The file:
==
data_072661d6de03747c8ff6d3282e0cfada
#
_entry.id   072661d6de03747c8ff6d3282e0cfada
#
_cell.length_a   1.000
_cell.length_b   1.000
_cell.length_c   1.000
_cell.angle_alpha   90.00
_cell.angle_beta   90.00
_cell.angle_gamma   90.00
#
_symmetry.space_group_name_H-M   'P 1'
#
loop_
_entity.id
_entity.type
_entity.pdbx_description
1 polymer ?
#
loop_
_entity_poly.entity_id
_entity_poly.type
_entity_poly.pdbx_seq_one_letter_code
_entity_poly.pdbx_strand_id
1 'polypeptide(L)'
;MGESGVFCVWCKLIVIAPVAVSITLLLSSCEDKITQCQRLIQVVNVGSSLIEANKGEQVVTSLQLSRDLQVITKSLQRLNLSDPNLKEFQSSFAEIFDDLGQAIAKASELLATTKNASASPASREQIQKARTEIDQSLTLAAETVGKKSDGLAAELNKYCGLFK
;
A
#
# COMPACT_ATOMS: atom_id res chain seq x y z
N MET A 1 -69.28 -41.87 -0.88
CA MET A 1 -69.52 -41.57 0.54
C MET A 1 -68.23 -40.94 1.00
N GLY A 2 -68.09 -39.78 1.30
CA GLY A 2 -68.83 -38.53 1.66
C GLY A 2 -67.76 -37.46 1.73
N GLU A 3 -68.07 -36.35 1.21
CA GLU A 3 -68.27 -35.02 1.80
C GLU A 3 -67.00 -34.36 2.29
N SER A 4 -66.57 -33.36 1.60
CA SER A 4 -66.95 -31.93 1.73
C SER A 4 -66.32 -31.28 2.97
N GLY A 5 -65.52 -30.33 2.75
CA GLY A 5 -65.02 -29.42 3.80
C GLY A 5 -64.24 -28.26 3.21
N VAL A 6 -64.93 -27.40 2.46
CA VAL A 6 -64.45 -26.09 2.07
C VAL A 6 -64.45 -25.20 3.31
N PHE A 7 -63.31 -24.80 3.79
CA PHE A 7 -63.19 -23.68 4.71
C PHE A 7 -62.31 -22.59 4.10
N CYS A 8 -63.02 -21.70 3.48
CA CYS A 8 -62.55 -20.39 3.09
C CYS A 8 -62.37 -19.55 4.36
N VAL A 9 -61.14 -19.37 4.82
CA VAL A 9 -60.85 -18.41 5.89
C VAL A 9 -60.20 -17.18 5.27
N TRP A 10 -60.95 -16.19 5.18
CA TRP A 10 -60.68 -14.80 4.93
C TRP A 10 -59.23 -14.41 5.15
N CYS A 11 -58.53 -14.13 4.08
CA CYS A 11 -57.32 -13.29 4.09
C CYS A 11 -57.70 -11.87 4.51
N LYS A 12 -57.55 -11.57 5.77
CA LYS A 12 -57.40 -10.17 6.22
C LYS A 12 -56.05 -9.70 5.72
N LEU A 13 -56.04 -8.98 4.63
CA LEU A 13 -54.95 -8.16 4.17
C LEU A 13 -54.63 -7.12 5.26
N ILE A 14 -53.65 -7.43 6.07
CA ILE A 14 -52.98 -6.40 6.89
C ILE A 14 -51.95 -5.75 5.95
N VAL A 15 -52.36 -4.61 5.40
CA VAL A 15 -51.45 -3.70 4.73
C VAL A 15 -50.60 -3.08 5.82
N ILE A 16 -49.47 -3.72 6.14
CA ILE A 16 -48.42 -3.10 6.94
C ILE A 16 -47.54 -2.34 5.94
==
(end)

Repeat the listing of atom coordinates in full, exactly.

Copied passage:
data_072661d6de03747c8ff6d3282e0cfada
#
_entry.id   072661d6de03747c8ff6d3282e0cfada
#
_cell.length_a   1.000
_cell.length_b   1.000
_cell.length_c   1.000
_cell.angle_alpha   90.00
_cell.angle_beta   90.00
_cell.angle_gamma   90.00
#
_symmetry.space_group_name_H-M   'P 1'
#
loop_
_entity.id
_entity.type
_entity.pdbx_description
1 polymer ?
#
loop_
_entity_poly.entity_id
_entity_poly.type
_entity_poly.pdbx_seq_one_letter_code
_entity_poly.pdbx_strand_id
1 'polypeptide(L)'
;MGESGVFCVWCKLIVIAPVAVSITLLLSSCEDKITQCQRLIQVVNVGSSLIEANKGEQVVTSLQLSRDLQVITKSLQRLNLSDPNLKEFQSSFAEIFDDLGQAIAKASELLATTKNASASPASREQIQKARTEIDQSLTLAAETVGKKSDGLAAELNKYCGLFK
;
A
#
# COMPACT_ATOMS: atom_id res chain seq x y z
N MET A 1 -69.28 -41.87 -0.88
CA MET A 1 -69.52 -41.57 0.54
C MET A 1 -68.23 -40.94 1.00
N GLY A 2 -68.09 -39.78 1.30
CA GLY A 2 -68.83 -38.53 1.66
C GLY A 2 -67.76 -37.46 1.73
N GLU A 3 -68.07 -36.35 1.21
CA GLU A 3 -68.27 -35.02 1.80
C GLU A 3 -67.00 -34.36 2.29
N SER A 4 -66.57 -33.36 1.60
CA SER A 4 -66.95 -31.93 1.73
C SER A 4 -66.32 -31.28 2.97
N GLY A 5 -65.52 -30.33 2.75
CA GLY A 5 -65.02 -29.42 3.80
C GLY A 5 -64.24 -28.26 3.21
N VAL A 6 -64.93 -27.40 2.46
CA VAL A 6 -64.45 -26.09 2.07
C VAL A 6 -64.45 -25.20 3.31
N PHE A 7 -63.31 -24.80 3.79
CA PHE A 7 -63.19 -23.68 4.71
C PHE A 7 -62.31 -22.59 4.10
N CYS A 8 -63.02 -21.70 3.48
CA CYS A 8 -62.55 -20.39 3.09
C CYS A 8 -62.37 -19.55 4.36
N VAL A 9 -61.14 -19.37 4.82
CA VAL A 9 -60.85 -18.41 5.89
C VAL A 9 -60.20 -17.18 5.27
N TRP A 10 -60.95 -16.19 5.18
CA TRP A 10 -60.68 -14.80 4.93
C TRP A 10 -59.23 -14.41 5.15
N CYS A 11 -58.53 -14.13 4.08
CA CYS A 11 -57.32 -13.29 4.09
C CYS A 11 -57.70 -11.87 4.51
N LYS A 12 -57.55 -11.57 5.77
CA LYS A 12 -57.40 -10.17 6.22
C LYS A 12 -56.05 -9.70 5.72
N LEU A 13 -56.04 -8.98 4.63
CA LEU A 13 -54.95 -8.16 4.17
C LEU A 13 -54.63 -7.12 5.26
N ILE A 14 -53.65 -7.43 6.07
CA ILE A 14 -52.98 -6.40 6.89
C ILE A 14 -51.95 -5.75 5.95
N VAL A 15 -52.36 -4.61 5.40
CA VAL A 15 -51.45 -3.70 4.73
C VAL A 15 -50.60 -3.08 5.82
N ILE A 16 -49.47 -3.72 6.14
CA ILE A 16 -48.42 -3.10 6.94
C ILE A 16 -47.54 -2.34 5.94